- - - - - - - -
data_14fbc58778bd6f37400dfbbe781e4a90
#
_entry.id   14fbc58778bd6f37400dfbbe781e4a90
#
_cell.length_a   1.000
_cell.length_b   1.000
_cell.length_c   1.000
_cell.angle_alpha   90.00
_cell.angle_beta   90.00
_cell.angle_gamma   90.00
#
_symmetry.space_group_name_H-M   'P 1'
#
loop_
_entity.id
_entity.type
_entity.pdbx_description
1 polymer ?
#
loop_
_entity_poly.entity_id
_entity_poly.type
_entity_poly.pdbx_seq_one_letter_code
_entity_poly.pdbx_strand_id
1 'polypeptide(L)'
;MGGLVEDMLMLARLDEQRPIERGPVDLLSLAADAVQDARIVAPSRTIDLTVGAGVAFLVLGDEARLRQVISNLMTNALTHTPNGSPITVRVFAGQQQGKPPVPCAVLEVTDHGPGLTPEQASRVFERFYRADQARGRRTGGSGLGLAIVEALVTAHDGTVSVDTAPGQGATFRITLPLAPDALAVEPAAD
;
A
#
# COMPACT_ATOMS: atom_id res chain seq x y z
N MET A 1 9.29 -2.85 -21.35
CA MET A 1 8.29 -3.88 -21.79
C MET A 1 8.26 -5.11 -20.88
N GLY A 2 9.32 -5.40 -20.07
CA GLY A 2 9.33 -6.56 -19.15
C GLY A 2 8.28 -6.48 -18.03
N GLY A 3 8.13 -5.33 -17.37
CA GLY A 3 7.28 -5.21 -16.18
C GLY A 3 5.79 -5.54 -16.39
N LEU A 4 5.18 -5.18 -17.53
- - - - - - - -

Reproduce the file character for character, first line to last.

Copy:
data_14fbc58778bd6f37400dfbbe781e4a90
#
_entry.id   14fbc58778bd6f37400dfbbe781e4a90
#
_cell.length_a   1.000
_cell.length_b   1.000
_cell.length_c   1.000
_cell.angle_alpha   90.00
_cell.angle_beta   90.00
_cell.angle_gamma   90.00
#
_symmetry.space_group_name_H-M   'P 1'
#
loop_
_entity.id
_entity.type
_entity.pdbx_description
1 polymer ?
#
loop_
_entity_poly.entity_id
_entity_poly.type
_entity_poly.pdbx_seq_one_letter_code
_entity_poly.pdbx_strand_id
1 'polypeptide(L)'
;MGGLVEDMLMLARLDEQRPIERGPVDLLSLAADAVQDARIVAPSRTIDLTVGAGVAFLVLGDEARLRQVISNLMTNALTHTPNGSPITVRVFAGQQQGKPPVPCAVLEVTDHGPGLTPEQASRVFERFYRADQARGRRTGGSGLGLAIVEALVTAHDGTVSVDTAPGQGATFRITLPLAPDALAVEPAAD
;
A
#
# COMPACT_ATOMS: atom_id res chain seq x y z
N MET A 1 9.29 -2.85 -21.35
CA MET A 1 8.29 -3.88 -21.79
C MET A 1 8.26 -5.11 -20.88
N GLY A 2 9.32 -5.40 -20.07
CA GLY A 2 9.33 -6.56 -19.15
C GLY A 2 8.28 -6.48 -18.03
N GLY A 3 8.13 -5.33 -17.37
CA GLY A 3 7.28 -5.21 -16.18
C GLY A 3 5.79 -5.54 -16.39
N LEU A 4 5.18 -5.18 -17.53